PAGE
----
The three protesters convicted on federal charges after sneaking into the Y-12 National Security Complex and splashing human blood and spray-painting slogans on a uranium storage building in July 2012 will be sentenced in U.S. District Court in Knoxville on Tuesday morning.
The sentencing hearing for the three anti-nuclear weapons activists—Greg Boertje-Obed, Megan Rice, and Michael R. Walli—is scheduled to begin at 9 a.m. Tuesday. The defendants will be sentenced individually after a joint hearing to hear witness testimony and objections to a pre-sentence report.
The government plans to call retired Brig. Gen. Rodney L. Johnson as a witness. He testified at the two-day trial in May, and he is the senior vice president and deputy general manager of security operations and emergency services at Y-12.
A Catholic nun, house painter, and laborer, Boertje-Obed, Rice, and Walli were convicted in May 2013 of destroying U.S. property and attempting to injure national defense premises. They acknowledged sneaking into Y-12 before dawn on July 28, 2012, and cutting through three fences in a high-security Protected Area before vandalizing the Highly Enriched Uranium Materials Facility, where most of the nation’s bomb-grade uranium is stored. But they said their unprecedented intrusion was peaceful, religiously motivated, and nonviolent, a symbolic disarming of Y-12.
Prosecutors, however, argued that the security breach significantly disrupted Y-12 and interfered with the national defense. A secret shipment of materials that had been scheduled to arrive at the 811-acre plant the day of the intrusion had to be delayed, and nuclear operations shut down for about two weeks, prosecutors and government witnesses said. They said the breach damaged Y-12′s credibility, and it cost $8,532 to repair fences and pressure wash and paint damaged walls and barricades.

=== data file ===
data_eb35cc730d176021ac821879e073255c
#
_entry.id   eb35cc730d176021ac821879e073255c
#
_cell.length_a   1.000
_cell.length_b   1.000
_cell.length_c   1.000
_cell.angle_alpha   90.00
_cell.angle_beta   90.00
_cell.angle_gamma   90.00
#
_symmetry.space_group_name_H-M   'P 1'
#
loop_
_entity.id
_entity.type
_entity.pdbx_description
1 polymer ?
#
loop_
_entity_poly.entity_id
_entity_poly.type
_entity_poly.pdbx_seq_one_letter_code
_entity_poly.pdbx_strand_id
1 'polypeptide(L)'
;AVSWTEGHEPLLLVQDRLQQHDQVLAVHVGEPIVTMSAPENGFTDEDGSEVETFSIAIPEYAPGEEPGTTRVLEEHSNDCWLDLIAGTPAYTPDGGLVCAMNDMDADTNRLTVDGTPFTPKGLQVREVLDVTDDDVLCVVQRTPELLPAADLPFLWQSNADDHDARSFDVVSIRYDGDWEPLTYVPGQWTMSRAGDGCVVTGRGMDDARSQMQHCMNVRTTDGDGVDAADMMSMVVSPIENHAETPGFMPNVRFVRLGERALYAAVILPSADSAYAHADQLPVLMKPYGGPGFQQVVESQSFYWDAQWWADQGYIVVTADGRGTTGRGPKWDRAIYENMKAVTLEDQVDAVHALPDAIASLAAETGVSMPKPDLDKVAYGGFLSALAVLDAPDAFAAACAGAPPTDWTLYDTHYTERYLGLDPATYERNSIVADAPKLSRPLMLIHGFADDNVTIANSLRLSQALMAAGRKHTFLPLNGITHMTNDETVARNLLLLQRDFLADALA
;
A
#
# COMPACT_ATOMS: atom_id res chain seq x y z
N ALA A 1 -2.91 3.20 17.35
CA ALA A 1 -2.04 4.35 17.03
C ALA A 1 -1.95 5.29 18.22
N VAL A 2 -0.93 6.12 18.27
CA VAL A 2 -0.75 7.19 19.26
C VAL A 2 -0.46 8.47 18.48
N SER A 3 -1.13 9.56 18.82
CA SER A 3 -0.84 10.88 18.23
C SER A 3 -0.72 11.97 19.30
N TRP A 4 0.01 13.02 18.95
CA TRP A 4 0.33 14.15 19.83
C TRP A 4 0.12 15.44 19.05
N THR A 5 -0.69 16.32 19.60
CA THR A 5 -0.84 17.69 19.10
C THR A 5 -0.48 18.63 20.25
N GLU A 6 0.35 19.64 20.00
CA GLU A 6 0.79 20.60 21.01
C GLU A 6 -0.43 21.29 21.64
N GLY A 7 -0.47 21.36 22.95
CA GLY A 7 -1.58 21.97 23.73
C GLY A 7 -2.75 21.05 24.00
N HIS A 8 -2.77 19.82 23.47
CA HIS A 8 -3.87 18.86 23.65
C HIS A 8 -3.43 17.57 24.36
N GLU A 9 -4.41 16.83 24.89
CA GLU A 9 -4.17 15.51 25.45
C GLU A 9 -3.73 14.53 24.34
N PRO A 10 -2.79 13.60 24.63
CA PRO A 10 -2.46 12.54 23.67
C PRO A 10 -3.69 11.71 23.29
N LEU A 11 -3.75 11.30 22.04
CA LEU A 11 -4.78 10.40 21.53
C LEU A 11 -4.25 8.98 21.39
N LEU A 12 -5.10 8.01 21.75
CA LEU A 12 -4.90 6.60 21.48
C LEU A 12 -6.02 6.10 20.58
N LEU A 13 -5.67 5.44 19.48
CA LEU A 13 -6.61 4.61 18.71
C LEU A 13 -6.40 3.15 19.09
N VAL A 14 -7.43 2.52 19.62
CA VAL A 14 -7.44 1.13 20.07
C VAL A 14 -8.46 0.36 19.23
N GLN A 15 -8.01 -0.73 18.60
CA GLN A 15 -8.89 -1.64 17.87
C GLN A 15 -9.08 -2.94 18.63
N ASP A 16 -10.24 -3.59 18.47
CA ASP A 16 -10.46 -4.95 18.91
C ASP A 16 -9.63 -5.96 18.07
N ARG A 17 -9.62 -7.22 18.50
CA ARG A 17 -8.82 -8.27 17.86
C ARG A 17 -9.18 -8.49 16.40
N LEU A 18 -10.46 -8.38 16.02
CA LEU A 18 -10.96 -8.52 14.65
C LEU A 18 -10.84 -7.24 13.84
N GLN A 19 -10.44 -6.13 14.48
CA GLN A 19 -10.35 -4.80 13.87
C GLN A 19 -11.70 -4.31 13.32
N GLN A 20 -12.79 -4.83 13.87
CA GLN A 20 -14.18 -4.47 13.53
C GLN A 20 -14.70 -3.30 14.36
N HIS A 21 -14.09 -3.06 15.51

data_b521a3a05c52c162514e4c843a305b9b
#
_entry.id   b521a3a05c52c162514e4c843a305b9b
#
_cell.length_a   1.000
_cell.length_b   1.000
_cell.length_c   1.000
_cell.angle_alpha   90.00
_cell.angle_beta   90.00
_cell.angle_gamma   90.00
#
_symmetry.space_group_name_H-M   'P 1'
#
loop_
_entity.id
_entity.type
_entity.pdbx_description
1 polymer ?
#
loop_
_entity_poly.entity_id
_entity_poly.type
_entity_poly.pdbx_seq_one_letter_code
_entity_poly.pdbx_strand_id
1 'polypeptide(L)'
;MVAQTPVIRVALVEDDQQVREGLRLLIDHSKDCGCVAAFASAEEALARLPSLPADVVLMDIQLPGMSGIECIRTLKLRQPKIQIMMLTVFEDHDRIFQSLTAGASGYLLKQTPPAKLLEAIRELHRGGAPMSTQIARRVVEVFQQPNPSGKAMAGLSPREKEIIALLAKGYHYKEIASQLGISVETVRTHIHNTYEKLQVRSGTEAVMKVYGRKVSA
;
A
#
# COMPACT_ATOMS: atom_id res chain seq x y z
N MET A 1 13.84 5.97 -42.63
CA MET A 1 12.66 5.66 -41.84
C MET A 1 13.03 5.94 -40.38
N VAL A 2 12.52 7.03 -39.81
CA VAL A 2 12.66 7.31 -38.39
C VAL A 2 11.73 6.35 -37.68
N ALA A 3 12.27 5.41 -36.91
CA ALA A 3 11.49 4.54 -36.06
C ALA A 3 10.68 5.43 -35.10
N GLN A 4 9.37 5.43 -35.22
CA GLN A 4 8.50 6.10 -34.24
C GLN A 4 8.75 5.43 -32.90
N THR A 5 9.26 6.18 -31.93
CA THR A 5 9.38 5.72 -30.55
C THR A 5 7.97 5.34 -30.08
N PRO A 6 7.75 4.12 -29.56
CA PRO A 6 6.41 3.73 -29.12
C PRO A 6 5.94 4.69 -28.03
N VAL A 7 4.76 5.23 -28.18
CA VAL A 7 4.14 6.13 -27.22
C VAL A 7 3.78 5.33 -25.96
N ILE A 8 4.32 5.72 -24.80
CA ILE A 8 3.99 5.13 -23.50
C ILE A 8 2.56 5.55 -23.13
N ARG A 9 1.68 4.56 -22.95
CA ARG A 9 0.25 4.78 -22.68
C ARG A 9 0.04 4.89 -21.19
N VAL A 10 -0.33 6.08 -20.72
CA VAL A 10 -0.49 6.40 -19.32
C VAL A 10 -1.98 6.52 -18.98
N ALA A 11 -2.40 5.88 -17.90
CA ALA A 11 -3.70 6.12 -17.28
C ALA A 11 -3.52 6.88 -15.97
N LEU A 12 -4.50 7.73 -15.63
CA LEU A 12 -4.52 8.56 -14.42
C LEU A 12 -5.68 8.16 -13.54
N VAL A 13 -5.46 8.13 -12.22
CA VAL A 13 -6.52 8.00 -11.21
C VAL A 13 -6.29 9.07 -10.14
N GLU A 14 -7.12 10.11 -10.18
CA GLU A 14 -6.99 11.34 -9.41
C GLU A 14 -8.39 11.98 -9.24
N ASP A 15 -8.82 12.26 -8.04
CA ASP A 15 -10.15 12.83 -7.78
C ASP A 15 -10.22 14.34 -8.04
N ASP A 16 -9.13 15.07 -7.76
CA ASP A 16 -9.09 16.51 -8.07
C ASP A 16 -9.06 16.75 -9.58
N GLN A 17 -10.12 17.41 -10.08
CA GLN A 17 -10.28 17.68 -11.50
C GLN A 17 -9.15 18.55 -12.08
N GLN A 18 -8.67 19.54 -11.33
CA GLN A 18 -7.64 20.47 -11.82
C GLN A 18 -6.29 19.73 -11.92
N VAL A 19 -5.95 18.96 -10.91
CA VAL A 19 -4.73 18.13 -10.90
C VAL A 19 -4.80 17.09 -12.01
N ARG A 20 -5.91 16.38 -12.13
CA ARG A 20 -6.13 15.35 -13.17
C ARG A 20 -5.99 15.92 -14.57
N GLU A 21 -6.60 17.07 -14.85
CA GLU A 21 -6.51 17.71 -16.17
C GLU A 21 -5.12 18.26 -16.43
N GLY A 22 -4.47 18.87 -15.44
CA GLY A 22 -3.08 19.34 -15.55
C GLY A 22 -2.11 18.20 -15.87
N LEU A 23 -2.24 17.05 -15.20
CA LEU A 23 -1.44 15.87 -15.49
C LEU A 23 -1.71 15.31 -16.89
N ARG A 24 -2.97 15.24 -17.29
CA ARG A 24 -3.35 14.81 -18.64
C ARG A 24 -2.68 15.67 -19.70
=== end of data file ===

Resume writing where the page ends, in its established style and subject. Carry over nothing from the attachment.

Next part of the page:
Boertje-Obed, Rice, and Walli could have faced up to 30 years in prison each, but a government memo calls for shorter sentences under federal guidelines. Walli’s recommended sentence is about 7.7 to 9.6 years, Boertje-Obed’s is 6.5 to 8.1 years, and Rice’s is 5.8 to 7.3 years.
In a sentencing memo filed Jan. 15, the government argued that the defendants’ actions caused a massive disruption to Y-12 operations.
“On the day of the break-in, it was necessary for the facility to go ‘fully secure’ and to guard the PIDAS (perimeter intrusion detection and assessment system) fences where the breach occurred until those fences and sensors could be secured and repaired, and until security could sweep the entire premises and be sure there were no other intruders,” Assistant U.S. Attorney Jeffrey E. Theodore said. “The defendants’ intrusion resulted in a full ‘stand-down’ of operations for 15 days where all nuclear operations at the site were suspended. The 15-day shutdown put everything related to nuclear operations at Y-12 behind schedule. Production was delayed, and the facility missed scheduled deliverables. A shipment of components and materials from an Office of Secured Transportation convoy scheduled for the day of the intrusion was ‘substantially delayed.'”
The unprecedented security breach also damaged Y-12’s credibility, both in the United States and across the world, the government said.
The government said Walli has at least nine prior convictions related to his protest activities, including a felony offense in 2006. In addition, Walli was convicted and sentenced to eight months in prison for criminal trespass at Y-12 in 2010.